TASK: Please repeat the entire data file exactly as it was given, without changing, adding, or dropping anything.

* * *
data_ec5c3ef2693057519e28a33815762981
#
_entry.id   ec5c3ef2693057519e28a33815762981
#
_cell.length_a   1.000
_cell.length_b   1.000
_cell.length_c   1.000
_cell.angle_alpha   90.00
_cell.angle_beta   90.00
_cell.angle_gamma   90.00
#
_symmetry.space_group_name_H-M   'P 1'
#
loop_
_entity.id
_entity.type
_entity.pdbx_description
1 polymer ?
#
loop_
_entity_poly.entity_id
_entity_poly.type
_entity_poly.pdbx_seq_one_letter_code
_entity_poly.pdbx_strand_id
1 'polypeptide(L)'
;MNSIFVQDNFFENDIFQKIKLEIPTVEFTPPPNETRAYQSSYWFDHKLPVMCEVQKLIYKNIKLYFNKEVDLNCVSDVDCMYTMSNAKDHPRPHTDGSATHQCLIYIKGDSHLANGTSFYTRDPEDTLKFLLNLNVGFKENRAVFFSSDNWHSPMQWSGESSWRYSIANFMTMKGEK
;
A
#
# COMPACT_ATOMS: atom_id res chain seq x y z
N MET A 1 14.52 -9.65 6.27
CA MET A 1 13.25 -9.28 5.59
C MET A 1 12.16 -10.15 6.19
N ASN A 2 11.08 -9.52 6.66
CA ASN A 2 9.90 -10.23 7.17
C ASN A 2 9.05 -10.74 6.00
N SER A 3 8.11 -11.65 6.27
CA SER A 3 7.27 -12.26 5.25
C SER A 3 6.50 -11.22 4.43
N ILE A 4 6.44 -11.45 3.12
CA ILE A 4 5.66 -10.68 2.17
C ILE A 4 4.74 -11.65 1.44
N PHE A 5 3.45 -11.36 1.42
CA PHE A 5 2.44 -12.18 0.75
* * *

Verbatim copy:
data_ec5c3ef2693057519e28a33815762981
#
_entry.id   ec5c3ef2693057519e28a33815762981
#
_cell.length_a   1.000
_cell.length_b   1.000
_cell.length_c   1.000
_cell.angle_alpha   90.00
_cell.angle_beta   90.00
_cell.angle_gamma   90.00
#
_symmetry.space_group_name_H-M   'P 1'
#
loop_
_entity.id
_entity.type
_entity.pdbx_description
1 polymer ?
#
loop_
_entity_poly.entity_id
_entity_poly.type
_entity_poly.pdbx_seq_one_letter_code
_entity_poly.pdbx_strand_id
1 'polypeptide(L)'
;MNSIFVQDNFFENDIFQKIKLEIPTVEFTPPPNETRAYQSSYWFDHKLPVMCEVQKLIYKNIKLYFNKEVDLNCVSDVDCMYTMSNAKDHPRPHTDGSATHQCLIYIKGDSHLANGTSFYTRDPEDTLKFLLNLNVGFKENRAVFFSSDNWHSPMQWSGESSWRYSIANFMTMKGEK
;
A
#
# COMPACT_ATOMS: atom_id res chain seq x y z
N MET A 1 14.52 -9.65 6.27
CA MET A 1 13.25 -9.28 5.59
C MET A 1 12.16 -10.15 6.19
N ASN A 2 11.08 -9.52 6.66
CA ASN A 2 9.90 -10.23 7.17
C ASN A 2 9.05 -10.74 6.00
N SER A 3 8.11 -11.65 6.27
CA SER A 3 7.27 -12.26 5.25
C SER A 3 6.50 -11.22 4.43
N ILE A 4 6.44 -11.45 3.12
CA ILE A 4 5.66 -10.68 2.17
C ILE A 4 4.74 -11.65 1.44
N PHE A 5 3.45 -11.36 1.42
CA PHE A 5 2.44 -12.18 0.75